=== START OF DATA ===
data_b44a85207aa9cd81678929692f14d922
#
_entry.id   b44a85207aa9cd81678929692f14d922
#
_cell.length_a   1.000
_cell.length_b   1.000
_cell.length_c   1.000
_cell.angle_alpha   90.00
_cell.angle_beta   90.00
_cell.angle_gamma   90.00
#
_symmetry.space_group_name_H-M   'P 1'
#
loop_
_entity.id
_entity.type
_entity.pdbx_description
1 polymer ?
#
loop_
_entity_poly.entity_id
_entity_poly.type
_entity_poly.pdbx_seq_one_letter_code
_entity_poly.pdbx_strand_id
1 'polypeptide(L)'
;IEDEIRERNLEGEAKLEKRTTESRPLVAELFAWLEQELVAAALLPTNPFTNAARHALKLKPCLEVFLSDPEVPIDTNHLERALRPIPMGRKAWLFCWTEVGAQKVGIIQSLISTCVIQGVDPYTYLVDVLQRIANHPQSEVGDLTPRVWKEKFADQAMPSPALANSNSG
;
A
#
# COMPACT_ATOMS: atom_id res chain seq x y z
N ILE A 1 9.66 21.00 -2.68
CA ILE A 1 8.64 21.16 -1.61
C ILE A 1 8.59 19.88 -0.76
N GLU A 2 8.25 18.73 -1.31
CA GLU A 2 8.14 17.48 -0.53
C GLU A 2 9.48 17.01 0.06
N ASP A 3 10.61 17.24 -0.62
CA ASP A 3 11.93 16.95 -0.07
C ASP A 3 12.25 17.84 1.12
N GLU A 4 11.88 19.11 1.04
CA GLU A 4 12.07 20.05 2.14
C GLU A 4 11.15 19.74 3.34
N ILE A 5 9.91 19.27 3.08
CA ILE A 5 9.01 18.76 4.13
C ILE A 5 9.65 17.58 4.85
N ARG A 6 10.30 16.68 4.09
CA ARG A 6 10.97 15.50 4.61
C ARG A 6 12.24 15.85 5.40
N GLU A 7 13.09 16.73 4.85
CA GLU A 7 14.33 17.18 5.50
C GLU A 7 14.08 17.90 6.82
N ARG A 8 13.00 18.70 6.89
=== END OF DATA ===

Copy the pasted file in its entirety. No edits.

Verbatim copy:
data_b44a85207aa9cd81678929692f14d922
#
_entry.id   b44a85207aa9cd81678929692f14d922
#
_cell.length_a   1.000
_cell.length_b   1.000
_cell.length_c   1.000
_cell.angle_alpha   90.00
_cell.angle_beta   90.00
_cell.angle_gamma   90.00
#
_symmetry.space_group_name_H-M   'P 1'
#
loop_
_entity.id
_entity.type
_entity.pdbx_description
1 polymer ?
#
loop_
_entity_poly.entity_id
_entity_poly.type
_entity_poly.pdbx_seq_one_letter_code
_entity_poly.pdbx_strand_id
1 'polypeptide(L)'
;IEDEIRERNLEGEAKLEKRTTESRPLVAELFAWLEQELVAAALLPTNPFTNAARHALKLKPCLEVFLSDPEVPIDTNHLERALRPIPMGRKAWLFCWTEVGAQKVGIIQSLISTCVIQGVDPYTYLVDVLQRIANHPQSEVGDLTPRVWKEKFADQAMPSPALANSNSG
;
A
#
# COMPACT_ATOMS: atom_id res chain seq x y z
N ILE A 1 9.66 21.00 -2.68
CA ILE A 1 8.64 21.16 -1.61
C ILE A 1 8.59 19.88 -0.76
N GLU A 2 8.25 18.73 -1.31
CA GLU A 2 8.14 17.48 -0.53
C GLU A 2 9.48 17.01 0.06
N ASP A 3 10.61 17.24 -0.62
CA ASP A 3 11.93 16.95 -0.07
C ASP A 3 12.25 17.84 1.12
N GLU A 4 11.88 19.11 1.04
CA GLU A 4 12.07 20.05 2.14
C GLU A 4 11.15 19.74 3.34
N ILE A 5 9.91 19.27 3.08
CA ILE A 5 9.01 18.76 4.13
C ILE A 5 9.65 17.58 4.85
N ARG A 6 10.30 16.68 4.09
CA ARG A 6 10.97 15.50 4.61
C ARG A 6 12.24 15.85 5.40
N GLU A 7 13.09 16.73 4.85
CA GLU A 7 14.33 17.18 5.50
C GLU A 7 14.08 17.90 6.82
N ARG A 8 13.00 18.70 6.89